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Seeing Little Blue Penguins in Dunedin

Seeing Little Blue Penguins in Dunedin

Seeing a raft of little blue penguins approach shore and then flop out of the water and up the beach toward their nests is one of the best experiences a tourist (or a local) could have in Dunedin. We did the Blue Penguins Pukekura tour at Pilots Beach, Taiaroa Head recently and were blown away by the experience — I reckon you’re going to want to book it too after reading this post!

Do you need to take a tour?

Yes, as access to the beach where the penguins land is blocked an hour or so before sunset (they arrive home from sea at dusk). You may see them in other places around Dunedin but it wouldn’t be anything like this experience.

Sunset at Taiaroa Head

We saw little blue penguins in Dunedin in January, with the tour starting at 9 pm. The sun was going down as we arrived at Taiaroa Head — there’s some time before the tour properly starts to have a look around and get some photos.

The First Penguin

After a brief talk about the area and its tiny inhabitants we headed down to the viewing platform above Pilots Beach. We waited around for a while until a lone penguin came into view. It was too early for it to come in (they wait until dark / go in groups for safety reasons) so it just played around in the waves for about 20 minutes.

It would walk a little way up the beach and then go back, and seeing it getting knocked over by waves and rolling around in the water was pretty cute. It eventually walked up towards its nest and then stopped and relaxed by the viewing platform for another 10 minutes or so. Once penguins get close to the nest area they relax, preen their feathers and socialise. As the first penguin enjoyed some alone time chicks were starting to emerge from their nests.

Penguin Chaos

With the black cloud of penguins approaching, excitement levels were getting high. They cruised into the beach and then landed in that undignified way only penguins can before waddling up the beach.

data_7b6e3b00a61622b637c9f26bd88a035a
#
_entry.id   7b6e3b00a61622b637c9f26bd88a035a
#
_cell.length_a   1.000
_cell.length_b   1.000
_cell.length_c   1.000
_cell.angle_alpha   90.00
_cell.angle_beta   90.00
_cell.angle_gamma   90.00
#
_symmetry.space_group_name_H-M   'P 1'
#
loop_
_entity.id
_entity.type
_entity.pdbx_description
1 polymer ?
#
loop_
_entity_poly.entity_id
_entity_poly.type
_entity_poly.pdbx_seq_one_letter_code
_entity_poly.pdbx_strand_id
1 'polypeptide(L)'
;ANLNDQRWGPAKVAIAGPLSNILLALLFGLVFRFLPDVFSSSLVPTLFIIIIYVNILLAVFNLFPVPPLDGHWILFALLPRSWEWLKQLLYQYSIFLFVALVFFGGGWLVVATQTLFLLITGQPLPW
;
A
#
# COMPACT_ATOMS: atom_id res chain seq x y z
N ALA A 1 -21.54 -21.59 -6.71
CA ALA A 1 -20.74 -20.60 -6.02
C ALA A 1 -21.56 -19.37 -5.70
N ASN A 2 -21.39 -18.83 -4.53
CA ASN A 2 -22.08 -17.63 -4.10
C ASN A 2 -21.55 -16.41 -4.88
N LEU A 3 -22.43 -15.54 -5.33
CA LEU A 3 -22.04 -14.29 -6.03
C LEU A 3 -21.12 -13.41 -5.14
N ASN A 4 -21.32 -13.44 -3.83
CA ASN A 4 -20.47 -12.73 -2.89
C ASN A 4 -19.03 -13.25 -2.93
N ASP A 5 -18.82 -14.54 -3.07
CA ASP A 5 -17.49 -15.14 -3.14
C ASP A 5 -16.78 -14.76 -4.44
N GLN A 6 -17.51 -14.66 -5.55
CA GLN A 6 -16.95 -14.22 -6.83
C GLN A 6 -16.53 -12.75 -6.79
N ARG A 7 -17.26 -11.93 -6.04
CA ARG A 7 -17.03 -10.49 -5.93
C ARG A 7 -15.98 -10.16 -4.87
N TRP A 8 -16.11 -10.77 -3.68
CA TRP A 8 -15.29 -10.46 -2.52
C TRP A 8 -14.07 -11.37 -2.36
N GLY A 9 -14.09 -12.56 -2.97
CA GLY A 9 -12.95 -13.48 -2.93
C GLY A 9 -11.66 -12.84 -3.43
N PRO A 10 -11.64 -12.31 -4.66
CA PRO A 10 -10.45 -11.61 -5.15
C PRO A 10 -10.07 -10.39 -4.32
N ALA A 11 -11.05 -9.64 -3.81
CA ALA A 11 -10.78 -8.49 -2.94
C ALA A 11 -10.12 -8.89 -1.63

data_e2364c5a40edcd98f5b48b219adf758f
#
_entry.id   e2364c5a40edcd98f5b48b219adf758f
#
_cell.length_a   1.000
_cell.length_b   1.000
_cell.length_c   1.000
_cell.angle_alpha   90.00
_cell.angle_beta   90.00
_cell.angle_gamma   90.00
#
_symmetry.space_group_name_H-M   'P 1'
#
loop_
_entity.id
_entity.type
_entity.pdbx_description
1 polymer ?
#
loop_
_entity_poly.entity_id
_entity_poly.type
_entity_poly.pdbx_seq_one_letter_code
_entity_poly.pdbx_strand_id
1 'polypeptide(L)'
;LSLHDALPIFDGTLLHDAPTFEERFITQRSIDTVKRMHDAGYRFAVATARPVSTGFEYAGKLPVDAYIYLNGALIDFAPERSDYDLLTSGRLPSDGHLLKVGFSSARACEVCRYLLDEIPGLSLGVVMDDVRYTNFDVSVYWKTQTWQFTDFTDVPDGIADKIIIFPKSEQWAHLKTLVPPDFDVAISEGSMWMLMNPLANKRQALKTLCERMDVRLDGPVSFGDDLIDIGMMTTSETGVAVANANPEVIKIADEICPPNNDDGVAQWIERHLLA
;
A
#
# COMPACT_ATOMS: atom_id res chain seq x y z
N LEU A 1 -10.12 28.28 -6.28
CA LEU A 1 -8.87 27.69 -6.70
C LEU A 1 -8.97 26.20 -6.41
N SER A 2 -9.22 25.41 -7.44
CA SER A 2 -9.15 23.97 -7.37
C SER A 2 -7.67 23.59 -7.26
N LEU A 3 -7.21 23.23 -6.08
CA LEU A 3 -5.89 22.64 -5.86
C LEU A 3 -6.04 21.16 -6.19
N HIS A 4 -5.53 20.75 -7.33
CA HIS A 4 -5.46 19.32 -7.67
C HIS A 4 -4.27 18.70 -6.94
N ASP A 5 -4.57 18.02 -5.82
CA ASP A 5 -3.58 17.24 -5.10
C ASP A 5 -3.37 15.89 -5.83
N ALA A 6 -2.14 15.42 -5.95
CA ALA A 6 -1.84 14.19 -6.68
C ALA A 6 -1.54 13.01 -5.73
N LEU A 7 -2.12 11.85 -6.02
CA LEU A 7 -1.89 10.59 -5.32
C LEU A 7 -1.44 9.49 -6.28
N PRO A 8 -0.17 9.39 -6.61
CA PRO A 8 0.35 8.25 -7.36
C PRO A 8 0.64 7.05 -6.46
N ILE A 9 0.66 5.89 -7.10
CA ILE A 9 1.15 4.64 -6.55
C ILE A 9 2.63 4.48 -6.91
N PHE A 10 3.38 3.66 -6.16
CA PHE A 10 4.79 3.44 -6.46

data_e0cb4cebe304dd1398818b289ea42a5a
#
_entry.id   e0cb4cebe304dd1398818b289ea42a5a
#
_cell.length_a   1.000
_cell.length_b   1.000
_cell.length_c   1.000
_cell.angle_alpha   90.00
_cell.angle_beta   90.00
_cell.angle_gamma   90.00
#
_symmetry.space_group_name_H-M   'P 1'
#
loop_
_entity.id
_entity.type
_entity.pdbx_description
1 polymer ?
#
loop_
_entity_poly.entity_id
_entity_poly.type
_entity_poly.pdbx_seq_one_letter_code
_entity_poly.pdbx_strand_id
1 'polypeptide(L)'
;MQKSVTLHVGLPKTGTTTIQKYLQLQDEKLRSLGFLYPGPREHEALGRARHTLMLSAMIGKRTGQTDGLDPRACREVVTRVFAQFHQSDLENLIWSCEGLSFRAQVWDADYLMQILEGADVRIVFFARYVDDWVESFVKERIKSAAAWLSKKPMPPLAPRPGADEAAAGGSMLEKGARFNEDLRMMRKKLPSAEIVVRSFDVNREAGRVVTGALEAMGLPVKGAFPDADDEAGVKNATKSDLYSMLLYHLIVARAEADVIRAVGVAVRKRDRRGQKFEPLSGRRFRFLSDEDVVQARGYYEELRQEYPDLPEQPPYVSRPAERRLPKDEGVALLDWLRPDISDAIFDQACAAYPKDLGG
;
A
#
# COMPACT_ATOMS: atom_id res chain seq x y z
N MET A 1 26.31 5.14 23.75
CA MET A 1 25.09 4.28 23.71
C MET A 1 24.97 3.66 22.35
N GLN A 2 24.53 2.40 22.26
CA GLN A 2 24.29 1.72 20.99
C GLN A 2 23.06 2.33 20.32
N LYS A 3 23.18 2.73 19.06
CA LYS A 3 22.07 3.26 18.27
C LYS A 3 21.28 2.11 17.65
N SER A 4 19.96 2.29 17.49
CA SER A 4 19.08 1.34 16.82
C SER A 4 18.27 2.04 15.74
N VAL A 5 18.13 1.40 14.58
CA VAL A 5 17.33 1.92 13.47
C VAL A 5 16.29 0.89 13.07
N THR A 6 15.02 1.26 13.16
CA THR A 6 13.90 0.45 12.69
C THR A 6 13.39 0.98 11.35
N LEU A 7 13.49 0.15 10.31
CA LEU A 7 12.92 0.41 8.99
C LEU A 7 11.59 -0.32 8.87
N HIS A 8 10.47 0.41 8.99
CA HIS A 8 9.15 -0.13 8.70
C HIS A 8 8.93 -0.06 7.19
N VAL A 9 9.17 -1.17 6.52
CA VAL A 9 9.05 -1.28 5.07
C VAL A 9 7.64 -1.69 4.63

Then they just waited around. Some went straight to their nests, but a big group congregated at the top of the beach and stayed there for ages, with some coming and going. This is their social time, so they like to preen their feathers and be near their penguin friends for a while before going home to feed the kids. Just like humans I guess.

They don’t all arrive together either. Several more groups came in over the next half hour or so, with a few arriving way later than the main groups. There were well over 100 penguins that night. They’re fascinating creatures — you’ll never get bored watching them and the platform gives you as close a view as you could hope for in a wildlife experience. You’re metres from the penguins. They don’t seem to mind either — the colony is thriving,  probably because it’s run by a trust funded by these penguin tours.


Walk around the platform and you’ll see penguins pretty much surrounding the whole thing. They’re everywhere. After they all landed it kinda reminded me of a bar late at night, with penguins hanging out in pairs, or small groups, chasing each other, and basically just looking like drunk people having a good time before the doors shut for the night.


December to February (breeding season) is the time to visit if you want to see chicks. We saw some adorable chicks who had lost half their feathers  — so cute!

The Details

The tour starts just before sunset, so varies month by month (you can book it here). We did it in mid-January and couldn’t have timed it better. You’re guaranteed to see penguins but there are a lot less in winter. There is transport available from the city if you need it, otherwise it’s a 50 minute drive out to Taiaroa Head — it’s a narrow, winding road and some of the locals go fast, so drive carefully and let people pass if they’re getting agitated behind you.

Are you planning a trip to Dunedin? Check out our Dunedin travel guide!

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Jon Algie

I'm a South Island local -- born in Timaru and raised in Dunedin. I left the island in 2006 and returned 10 years later. Having seen a good chunk of the world I realised how special this place is -- the most beautiful island in the world! Seven years (and almost 400 posts) later I'm still helping locals and tourists alike plan their trips around the South Island.